Weaning Weight Trends in the U.S. Beef Cattle Industry
Although reporting of performance records has increased in seedstock operations, few large data sets are available to characterize the trend over time in the commercial cow-calf industry. In this study, we evaluated the change over time in average calf WW or projected sale weight at the time of weaning using six different data sources.
It’s Time to Get Serious About Reproduction and Genetics
John F. Grimes
Ohio Beef Cattle Letter
The first quarter of any calendar year is an important time for most commercial cow-calf producers. If it has not started already, calving season will begin soon. Shortly after the onset of calving season, decisions must be made in regards to breeding season. Management choices in the areas of reproduction and genetics made during this timeframe can certainly influence a cow-calf operation for years to come.
The Power of One Wire
The tools to improve productivity that we have at our disposal are quite astonishing. Computers that allow us to analyze our operations, equipment used to plant/harvest crops to produce feed, and the genetic predictions used to select better livestock are just a few examples of tools that have changed livestock production.
Breeding Season to Marketing
Dr. Andrew Griffith
University of Tennessee
Cow-calf producers are constantly bombarded with decisions and challenges as it relates to herd health, nutrition, retaining versus purchasing heifers, sire selection, timing of cattle marketing and the list could continue. Decision making should come as no surprise because all business owners have to make short and long-term decisions to promote the success and longevity of the business.
Meat And The Modern Consumer
Millennials don’t shop for groceries the same way older generations did. Many categories have seen differences in shopping behavior across generations and the meat industry is no exception. I spoke with Julie Anna Potts, president and CEO of the North American Meat Institute (NAMI) and Brad Hanna executive vice president, director of business strategy at Barkley, on trends within the meat industry and what we can expect to see in the future.
Short calving seasons pay dividends
Dr. Bob Hough
Western Livestock Journal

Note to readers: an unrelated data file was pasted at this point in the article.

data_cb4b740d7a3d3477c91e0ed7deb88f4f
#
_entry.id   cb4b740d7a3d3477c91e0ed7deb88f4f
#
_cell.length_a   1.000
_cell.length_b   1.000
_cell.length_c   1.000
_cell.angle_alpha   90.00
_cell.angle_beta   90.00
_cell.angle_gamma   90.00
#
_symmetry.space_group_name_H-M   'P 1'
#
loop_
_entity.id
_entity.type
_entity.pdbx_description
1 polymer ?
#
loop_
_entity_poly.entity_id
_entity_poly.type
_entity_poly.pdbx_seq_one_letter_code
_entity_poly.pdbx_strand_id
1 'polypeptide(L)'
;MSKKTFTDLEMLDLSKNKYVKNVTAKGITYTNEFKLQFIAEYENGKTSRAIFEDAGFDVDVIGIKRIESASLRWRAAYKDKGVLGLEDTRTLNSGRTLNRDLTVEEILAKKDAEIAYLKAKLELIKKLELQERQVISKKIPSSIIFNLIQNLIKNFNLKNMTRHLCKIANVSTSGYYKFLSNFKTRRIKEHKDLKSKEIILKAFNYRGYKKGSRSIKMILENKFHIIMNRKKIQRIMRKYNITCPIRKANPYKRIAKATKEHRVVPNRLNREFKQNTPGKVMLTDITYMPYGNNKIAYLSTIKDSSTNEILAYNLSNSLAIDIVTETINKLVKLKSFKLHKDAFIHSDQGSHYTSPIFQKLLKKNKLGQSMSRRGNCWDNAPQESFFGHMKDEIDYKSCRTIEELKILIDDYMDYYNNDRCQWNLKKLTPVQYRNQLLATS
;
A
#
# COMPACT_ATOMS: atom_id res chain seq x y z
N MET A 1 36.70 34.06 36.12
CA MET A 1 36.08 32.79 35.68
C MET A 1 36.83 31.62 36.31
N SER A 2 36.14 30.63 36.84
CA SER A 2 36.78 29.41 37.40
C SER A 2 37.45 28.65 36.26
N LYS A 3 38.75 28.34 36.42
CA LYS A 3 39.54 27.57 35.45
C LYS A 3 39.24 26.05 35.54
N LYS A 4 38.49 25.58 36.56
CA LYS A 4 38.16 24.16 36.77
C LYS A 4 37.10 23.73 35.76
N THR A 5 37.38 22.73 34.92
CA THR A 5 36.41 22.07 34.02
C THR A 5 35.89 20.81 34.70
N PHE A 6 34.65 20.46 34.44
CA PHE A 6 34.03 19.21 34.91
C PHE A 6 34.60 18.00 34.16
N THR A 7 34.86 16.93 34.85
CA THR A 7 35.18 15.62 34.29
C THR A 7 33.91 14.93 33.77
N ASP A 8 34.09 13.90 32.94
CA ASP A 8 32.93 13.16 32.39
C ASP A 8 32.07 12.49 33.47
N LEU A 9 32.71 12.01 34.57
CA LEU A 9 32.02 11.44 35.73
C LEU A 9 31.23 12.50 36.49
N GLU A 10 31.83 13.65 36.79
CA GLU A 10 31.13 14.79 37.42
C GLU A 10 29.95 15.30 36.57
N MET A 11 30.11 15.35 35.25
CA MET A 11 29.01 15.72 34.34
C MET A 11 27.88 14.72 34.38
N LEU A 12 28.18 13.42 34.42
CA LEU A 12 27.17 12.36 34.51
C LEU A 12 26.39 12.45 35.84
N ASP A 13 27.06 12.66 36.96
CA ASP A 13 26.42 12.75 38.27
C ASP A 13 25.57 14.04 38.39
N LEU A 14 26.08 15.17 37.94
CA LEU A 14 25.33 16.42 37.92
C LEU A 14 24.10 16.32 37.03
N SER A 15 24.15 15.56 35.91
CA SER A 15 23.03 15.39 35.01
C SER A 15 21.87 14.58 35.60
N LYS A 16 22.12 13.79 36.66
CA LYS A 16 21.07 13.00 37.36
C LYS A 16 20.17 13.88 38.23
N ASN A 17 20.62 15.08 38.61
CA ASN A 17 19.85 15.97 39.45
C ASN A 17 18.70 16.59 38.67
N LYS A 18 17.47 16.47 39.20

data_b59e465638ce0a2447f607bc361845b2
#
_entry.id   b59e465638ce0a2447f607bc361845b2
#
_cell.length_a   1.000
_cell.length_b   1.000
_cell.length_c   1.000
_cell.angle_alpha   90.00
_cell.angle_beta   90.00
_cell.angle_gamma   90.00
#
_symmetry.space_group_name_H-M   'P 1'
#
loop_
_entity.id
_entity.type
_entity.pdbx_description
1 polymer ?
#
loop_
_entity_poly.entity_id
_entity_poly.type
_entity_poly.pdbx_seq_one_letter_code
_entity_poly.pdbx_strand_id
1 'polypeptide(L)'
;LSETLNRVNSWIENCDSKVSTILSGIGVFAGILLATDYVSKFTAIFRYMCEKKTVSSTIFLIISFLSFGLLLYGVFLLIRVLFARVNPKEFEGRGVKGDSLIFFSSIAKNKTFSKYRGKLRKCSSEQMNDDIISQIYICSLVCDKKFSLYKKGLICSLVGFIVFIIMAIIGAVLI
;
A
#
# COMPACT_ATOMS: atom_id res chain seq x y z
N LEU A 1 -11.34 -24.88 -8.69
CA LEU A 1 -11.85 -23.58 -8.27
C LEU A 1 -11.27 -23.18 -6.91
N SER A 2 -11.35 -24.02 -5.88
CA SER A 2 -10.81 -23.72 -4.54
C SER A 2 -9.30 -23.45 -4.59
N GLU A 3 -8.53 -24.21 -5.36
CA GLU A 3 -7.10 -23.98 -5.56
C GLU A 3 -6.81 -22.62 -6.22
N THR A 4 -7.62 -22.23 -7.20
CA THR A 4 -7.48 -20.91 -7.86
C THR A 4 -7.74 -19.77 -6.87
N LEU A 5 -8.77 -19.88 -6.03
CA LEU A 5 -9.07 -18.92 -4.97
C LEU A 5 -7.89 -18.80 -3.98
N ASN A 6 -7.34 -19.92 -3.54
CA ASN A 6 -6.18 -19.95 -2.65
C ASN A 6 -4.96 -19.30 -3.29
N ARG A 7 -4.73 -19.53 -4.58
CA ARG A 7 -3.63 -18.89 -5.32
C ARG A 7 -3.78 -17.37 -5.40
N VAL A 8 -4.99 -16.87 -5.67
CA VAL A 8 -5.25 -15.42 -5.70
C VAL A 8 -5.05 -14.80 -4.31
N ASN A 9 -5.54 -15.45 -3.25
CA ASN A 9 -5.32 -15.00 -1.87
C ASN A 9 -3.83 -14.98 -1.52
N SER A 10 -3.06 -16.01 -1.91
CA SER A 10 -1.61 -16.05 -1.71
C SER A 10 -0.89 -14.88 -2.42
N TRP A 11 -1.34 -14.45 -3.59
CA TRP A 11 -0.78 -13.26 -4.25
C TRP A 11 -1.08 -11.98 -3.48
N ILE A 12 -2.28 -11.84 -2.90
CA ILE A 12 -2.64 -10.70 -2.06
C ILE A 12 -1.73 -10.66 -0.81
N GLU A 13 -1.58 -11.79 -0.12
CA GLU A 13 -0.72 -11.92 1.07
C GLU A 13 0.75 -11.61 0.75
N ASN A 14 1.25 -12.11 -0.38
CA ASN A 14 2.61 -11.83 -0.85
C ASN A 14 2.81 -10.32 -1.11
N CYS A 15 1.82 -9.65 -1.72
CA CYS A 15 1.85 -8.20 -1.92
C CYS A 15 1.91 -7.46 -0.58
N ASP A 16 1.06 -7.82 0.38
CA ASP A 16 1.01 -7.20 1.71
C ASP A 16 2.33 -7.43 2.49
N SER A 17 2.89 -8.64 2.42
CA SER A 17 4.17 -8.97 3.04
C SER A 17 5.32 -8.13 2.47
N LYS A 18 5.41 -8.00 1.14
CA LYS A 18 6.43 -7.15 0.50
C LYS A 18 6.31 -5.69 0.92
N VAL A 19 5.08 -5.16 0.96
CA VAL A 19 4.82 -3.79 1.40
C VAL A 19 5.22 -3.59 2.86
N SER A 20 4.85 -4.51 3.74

There are many practices that pay dividends for a commercial cow-calf operation, one of which is having a short calving season. Having calves in a short window has many bonuses including concentration of labor and a higher-value calf crop.
Third Stage of Calving: Shedding of Fetal Membranes
The process of “calving” or parturition in beef cattle is defined by three stages. Stage I occurs about 4 to 24 hours prior to calving. The major event during stage I is the dilation of the cervix. Stage II occurs in about 30 minutes in adult cows and about 1 hour in first calf heifers (when all goes well) and is the time when the calf passes through the birth canal and is delivered into the world. The third stage of calving is the shedding of the placenta or fetal membranes.
Feeding distillers grains to cattle may affect beef tenderness early postmortem
Dr. Thomas Powell
American Society of Animal Science
Since the rapid expansion of the ethanol industry several years ago, much attention has been given to distillers grains as a livestock feedstuff. Ethanol production utilizes the starch in corn, leaving a higher concentration of protein and fat in the byproduct distillers grains.
Ohio Beef Expo posts 2019 results
Farm and Dairy
he Ohio Beef Expo was held March 14-17 at the Ohio Expo Center in Columbus, where more than 30,000 people attended. In the market animal show, grand champion steer went to Fox Morgan, of Perry County; reserve champion, Kayler Frey, Lorain County.
North American Ranchers Graze Livestock Longer With These Alternative Methods
Graziers are an enterprising bunch. When Mother Nature sends challenges their way, they find hacks – some simple, others more complicated – for overcoming them. For many producers, extending their grazing season is one simple way they can save both time and money during the colder months.